The most dramatic progress came under Governor Joe Frank Harris, who served from 1983 through 1990. During that period, Georgia moved up in the PCI rankings from 37th to 30th. The progress continued under Governor Zell Miller, who succeeded Harris and served the next eight years. After plateauing at 30th or 31st for three years, the state resumed its climb and reached 26th place by the time Miller left office at the end of 1998. Under Governor Roy Barnes, the state’s last Democratic governor, the state’s PCI ranking peaked at 25th in 1999 and then plateaued at 26th for the final three years of his one term in office.

Barnes lost his 2002 reelection bid to Sonny Perdue, who took office in January 2003 as the state’s first Republican governor in modern times and went on to handily win reelection in 2006. By the time he left office in 2010, Georgia’s national PCI ranking had plunged 15 spots to 41st, tying an all-time low for the last half-century.

Under Nathan Deal, Perdue’s successor and the state’s second GOP governor in more than a century, the state’s national PCI ranking floated along at 41st and 40th for the first five years of Deal’s two terms before rebounding slightly to 38th by the time he left office. Now two years into the term of the state’s third Republican leader in modern times, Governor Brian Kemp, the state stands 37th in the nation’s PCI ranking — the same ranking it had when Governor Harris took office.

Whether the various governors deserved all the credit or blame for the ups and downs in the PCI rankings is a matter for debate, but it seems a fair question. Were there changes in economic development, education or other policies and practices that drove the rankings and, more importantly, the personal fortunes of Georgians impacted by the 40-year seesaw effect? Or was it all just a huge coincidence?

As part of this analysis, I have used the BEA data to rank all the counties in the country by per capita income, sort them into national quartiles, and then pull the 159 Georgia counties out of the national list. As a result, I can determine how many Georgia counties — and Georgians — lived in each quartile in any given year. So far, I’ve done this part of the analysis for each year preceding a gubernatorial transition.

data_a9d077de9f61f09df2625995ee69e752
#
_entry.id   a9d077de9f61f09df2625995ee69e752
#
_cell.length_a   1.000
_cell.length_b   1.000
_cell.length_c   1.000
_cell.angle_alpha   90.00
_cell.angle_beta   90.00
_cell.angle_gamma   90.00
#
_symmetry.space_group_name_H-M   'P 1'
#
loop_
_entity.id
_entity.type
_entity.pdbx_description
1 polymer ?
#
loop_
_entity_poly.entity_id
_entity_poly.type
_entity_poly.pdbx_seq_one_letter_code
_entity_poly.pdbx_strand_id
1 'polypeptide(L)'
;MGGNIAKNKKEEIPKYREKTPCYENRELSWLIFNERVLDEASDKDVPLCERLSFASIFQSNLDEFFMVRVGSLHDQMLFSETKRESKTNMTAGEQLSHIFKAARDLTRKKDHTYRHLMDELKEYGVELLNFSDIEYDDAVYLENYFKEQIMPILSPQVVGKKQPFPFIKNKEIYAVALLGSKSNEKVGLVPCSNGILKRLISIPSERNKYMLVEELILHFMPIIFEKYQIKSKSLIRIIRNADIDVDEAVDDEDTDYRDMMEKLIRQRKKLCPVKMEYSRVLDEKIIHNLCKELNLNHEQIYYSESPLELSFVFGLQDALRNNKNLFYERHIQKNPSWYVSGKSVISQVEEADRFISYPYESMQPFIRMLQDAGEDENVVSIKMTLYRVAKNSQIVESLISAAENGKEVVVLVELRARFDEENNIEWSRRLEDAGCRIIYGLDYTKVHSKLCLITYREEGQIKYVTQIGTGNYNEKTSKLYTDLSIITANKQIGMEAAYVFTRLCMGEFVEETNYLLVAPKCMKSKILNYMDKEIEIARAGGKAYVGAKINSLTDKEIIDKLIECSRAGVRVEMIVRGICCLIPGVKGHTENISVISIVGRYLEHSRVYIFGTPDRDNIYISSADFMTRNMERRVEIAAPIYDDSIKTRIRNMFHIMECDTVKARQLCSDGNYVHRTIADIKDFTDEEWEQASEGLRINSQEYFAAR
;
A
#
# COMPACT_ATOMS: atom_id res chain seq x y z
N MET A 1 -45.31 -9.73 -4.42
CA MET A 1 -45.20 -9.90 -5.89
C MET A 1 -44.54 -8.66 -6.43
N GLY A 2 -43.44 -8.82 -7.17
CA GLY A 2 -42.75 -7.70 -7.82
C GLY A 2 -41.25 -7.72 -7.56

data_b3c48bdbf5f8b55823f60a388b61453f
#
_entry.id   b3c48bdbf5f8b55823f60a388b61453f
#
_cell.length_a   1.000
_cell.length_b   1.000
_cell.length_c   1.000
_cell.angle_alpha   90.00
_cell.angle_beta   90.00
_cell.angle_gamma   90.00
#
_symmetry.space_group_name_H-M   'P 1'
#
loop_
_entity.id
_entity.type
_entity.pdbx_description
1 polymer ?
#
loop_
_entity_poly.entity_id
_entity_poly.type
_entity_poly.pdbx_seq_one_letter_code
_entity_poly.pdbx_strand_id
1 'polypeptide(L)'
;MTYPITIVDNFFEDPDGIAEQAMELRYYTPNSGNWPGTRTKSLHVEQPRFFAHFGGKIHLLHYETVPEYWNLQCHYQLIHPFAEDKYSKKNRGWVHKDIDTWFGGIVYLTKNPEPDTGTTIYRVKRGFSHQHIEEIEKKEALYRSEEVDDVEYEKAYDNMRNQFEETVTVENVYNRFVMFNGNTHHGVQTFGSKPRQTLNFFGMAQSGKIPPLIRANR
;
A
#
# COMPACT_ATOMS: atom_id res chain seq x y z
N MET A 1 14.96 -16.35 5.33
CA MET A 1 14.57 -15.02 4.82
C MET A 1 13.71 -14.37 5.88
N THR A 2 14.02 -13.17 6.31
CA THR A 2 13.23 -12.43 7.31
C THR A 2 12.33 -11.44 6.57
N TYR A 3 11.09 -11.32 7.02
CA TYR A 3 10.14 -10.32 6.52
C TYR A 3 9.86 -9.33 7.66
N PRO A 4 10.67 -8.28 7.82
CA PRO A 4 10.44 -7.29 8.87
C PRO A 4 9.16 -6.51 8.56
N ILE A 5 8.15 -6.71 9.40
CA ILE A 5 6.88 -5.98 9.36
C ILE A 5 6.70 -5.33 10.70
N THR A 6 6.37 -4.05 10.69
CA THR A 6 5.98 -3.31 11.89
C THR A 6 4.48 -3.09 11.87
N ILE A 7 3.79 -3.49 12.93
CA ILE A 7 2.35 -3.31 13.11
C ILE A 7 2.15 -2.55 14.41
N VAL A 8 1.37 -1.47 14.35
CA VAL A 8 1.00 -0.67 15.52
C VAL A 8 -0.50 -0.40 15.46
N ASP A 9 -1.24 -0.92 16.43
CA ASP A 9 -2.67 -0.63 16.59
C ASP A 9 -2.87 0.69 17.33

At the end of 1982, just before Harris took office, some 21.8 percent of the state’s 5.65 million residents — about 1.23 million people — lived in 91 counties in the bottom quartile of the nation’s PCI rankings. By the time Barnes left office in 20 years later, those numbers were down dramatically: less than 10 percent of the state’s 8.51 million citizens — fewer than 830,000 people — lived in 53 counties in that bottom national quartile.

When Perdue left office in 2010, the percentage of Georgians living in bottom quartile counties had exploded to more than 30.3 percent of the state’s estimated population of 9.7 million people — some 2.9 million people in 104 counties. At the end of 2020, the picture was no better: more than 3.05 million Georgians were living in 104 bottom quartile counties — the most of any state in the country, as TIGC reported in its last post.

To be clear, Georgia’s PCI has continued to rise throughout this period, but for the past 18 years it has lost ground against the national average. When Barnes left office at the end of 2002, the state’s average PCI of $30,133 was 94.6 percent of the national average of $31,859. When Perdue left office eight years later, the state’s average PCI stood at $34,830, but that was only 85.6 percent of the national average for 2002: $40,690.

The two graphs below should help tell this story. The first one illustrates the rise and fall of Georgia’s per capita income as a percentage of the national average. The straight blue line across the upper part of the graph represents the national average across the 40-year timescale. The orange line below it illustrates the rise and fall of Georgia’s per capita income as a percentage of that national average.

This second graph shows how Georgia’s actual per capita income tracks against the national average over the past 40 years. The gap narrowed, sometimes unevenly, through the 1980s and ’90s before beginning to widen at the turn of the century.

This is the second of at least three posts I’m developing based on the BEA’s latest economic data. In the next one, I’ll return to my usual focus on the state’s urban-rural divide, including trends in the different regions of the state.

(c) Copyright Trouble in God’s Country 2021